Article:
Saturday 28 September 2013

Review: The Pillar – Songs From The Hollow

The Pillar – Songs From The Hollow (Independent)
Utah quintet The Pillar recorded their second album (their debut “Fragmented Moments” came out in 2012) in their home state, in a local studio, self-funding the project and releasing it without the assistance of a record label or any outside help. They should be proud of themselves – “Songs From The Hollow” is well written and played, and the production is tight and plays to their many strengths.

Musically, they seem happiest when they’re mixing things up. A quick look at their Facebook page reveals a list of influences that include Pearl Jam, Radiohead, Conor Oberst, Neil Young, Red Hot Chili Peppers and Crosby Stills and Nash, and it’s to their credit that they bring these diverse stimuli together to produce such a focused recording. There’s a singular artistic vision running throughout the album’s dozen tracks that allows them to retain a consistency, whether they’re riffing hard or exploring folkier material.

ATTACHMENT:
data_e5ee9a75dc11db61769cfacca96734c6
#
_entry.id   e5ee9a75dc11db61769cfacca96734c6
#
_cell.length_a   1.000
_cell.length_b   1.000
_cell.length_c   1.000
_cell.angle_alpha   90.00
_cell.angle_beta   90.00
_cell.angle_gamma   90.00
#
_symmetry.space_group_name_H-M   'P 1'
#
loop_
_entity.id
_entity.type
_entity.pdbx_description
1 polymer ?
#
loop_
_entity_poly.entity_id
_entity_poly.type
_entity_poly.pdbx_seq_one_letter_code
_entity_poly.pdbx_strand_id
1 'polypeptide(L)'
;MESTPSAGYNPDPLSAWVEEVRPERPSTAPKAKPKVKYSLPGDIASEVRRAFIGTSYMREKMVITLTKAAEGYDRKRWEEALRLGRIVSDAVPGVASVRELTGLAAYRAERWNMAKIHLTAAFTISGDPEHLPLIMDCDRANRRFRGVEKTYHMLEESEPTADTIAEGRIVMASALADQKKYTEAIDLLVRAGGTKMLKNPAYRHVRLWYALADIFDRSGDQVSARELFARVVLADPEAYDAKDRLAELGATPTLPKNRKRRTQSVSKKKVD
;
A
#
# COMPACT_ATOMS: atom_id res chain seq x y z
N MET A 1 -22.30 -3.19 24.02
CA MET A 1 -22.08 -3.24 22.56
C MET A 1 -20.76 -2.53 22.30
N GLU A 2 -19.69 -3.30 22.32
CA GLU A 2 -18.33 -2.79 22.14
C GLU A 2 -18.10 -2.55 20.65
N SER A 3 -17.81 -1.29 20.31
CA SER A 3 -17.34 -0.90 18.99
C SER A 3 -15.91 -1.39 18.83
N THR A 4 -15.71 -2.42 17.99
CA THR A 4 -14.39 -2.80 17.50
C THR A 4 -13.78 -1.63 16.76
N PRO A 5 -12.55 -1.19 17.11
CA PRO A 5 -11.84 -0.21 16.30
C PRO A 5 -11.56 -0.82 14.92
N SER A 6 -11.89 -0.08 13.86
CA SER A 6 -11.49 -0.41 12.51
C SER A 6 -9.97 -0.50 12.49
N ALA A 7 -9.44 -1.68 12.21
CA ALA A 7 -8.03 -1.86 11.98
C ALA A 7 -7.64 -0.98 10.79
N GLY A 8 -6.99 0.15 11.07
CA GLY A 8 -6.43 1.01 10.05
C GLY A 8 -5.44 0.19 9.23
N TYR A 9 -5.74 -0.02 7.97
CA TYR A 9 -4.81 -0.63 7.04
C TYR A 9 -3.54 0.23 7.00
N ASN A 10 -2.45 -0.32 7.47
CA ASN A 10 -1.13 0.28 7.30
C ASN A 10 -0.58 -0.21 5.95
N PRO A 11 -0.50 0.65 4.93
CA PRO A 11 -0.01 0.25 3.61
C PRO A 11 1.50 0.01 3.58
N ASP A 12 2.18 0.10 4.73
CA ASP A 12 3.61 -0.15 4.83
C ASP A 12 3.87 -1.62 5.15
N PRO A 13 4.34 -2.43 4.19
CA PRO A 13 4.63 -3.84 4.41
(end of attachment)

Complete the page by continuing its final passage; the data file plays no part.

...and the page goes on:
Long songs dominate the album - all but two of them are over five minutes – and as a result, nothing feels rushed or prematurely concluded. They begin with “Your Luck”, which borrows from both grunge and the jam band tradition, before “Connecticut Calling” changes the album’s course with a choppy ska-esque rhythm guitar dominating. It’s extremely effective. “My Darling” could almost be filed under Americana – via Blind Melon – were it not for the underlying threat of explosive guitars, and “Own Up” blends earthy rock with progressive chops.
Phil S.

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